BART-1 Thursday, Jan. 5 19:00 - 20:00 Integrating physiology, behavior, and ecology to understand the mechanisms that regulate and limit animal populations SHERIFF, Michael; Penn State Univ. firstname.lastname@example.org http://michaeljsheriff.weebly.com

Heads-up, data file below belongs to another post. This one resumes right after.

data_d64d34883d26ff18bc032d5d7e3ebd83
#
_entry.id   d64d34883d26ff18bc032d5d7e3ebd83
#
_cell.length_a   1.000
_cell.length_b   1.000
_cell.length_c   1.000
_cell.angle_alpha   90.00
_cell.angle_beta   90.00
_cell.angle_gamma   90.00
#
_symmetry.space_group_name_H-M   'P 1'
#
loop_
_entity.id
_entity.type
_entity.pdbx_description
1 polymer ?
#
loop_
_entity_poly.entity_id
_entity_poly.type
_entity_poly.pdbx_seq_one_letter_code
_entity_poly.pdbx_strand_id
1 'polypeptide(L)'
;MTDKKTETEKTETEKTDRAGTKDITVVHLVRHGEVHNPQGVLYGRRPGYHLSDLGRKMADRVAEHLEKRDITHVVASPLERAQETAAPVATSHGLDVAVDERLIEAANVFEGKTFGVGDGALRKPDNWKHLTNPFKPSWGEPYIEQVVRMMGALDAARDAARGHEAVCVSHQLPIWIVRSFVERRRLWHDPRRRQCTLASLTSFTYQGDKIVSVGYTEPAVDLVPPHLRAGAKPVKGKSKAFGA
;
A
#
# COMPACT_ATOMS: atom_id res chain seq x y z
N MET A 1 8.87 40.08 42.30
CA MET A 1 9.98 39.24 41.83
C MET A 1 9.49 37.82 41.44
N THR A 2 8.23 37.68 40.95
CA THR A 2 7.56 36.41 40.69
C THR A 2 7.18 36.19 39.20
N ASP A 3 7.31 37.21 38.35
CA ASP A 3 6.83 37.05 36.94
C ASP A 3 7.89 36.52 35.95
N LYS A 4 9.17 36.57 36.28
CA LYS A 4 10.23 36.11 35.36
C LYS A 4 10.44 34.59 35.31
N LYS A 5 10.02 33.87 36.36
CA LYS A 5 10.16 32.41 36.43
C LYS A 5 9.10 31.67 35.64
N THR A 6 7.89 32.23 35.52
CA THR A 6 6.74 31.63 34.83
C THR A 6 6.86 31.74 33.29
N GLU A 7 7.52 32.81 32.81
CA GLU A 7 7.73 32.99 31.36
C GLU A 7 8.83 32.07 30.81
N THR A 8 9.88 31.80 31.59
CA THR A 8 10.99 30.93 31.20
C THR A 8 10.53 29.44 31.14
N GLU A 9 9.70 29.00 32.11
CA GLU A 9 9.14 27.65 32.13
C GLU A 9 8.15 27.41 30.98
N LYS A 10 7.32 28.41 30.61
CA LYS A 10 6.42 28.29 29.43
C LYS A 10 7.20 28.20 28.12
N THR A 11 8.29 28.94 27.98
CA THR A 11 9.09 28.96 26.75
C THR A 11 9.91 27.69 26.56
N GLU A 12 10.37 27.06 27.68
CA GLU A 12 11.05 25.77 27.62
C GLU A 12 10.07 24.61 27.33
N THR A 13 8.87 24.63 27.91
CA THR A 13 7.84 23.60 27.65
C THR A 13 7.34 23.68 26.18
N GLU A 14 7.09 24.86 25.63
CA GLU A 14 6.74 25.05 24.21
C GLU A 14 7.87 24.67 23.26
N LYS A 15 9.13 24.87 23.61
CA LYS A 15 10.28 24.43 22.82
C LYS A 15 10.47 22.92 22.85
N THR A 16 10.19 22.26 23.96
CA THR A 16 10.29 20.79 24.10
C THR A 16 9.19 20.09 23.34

George A. Bartholomew championed the idea of a unified biology and a hierarchy of biological explanations. In 1964, he stated that ‘...each level [of biology] finds its explanation of mechanism at levels below, and its significance at levels above.’ He operated at the intersection of physiology, behavior, and ecology, appreciating that an organism is inseparable from its environment. Thus an animal cannot be understood without a deep knowledge of the world it lives in and has evolved from. My research implicitly stands on this foundation, addressing one of the fundamental questions in population ecology: what limits and regulates animal populations? In the past, population studies often treated animals as black boxes. However, their physiology is key to understanding how they integrate, respond to, and are changed by their biotic and abiotic environment. My approach is to bridge physiology, behavior, and ecology to understand the forces that shape individuals and, thus, impact their populations and communities. In this lecture, I will examine three species and their solutions to three ecological problems. First, arctic ground squirrels hibernate in one of most challenging environments and I will examine how climate-induced changes in snow cover may have population level consequences; second, snowshoe hare populations in the boreal forest go through predator-driven 10-year cycles and I will examine how the risk of predation influences maternal stress and may impact population demography and community processes; third, fence lizards in Alabama are contending with life-threatening invasive fire ants and I will examine how they are coping with and responding to this novel stressor. My research will stress the critical need to take laboratory-based physiology into the real world and thus ground our research within an ecological and evolutionary context.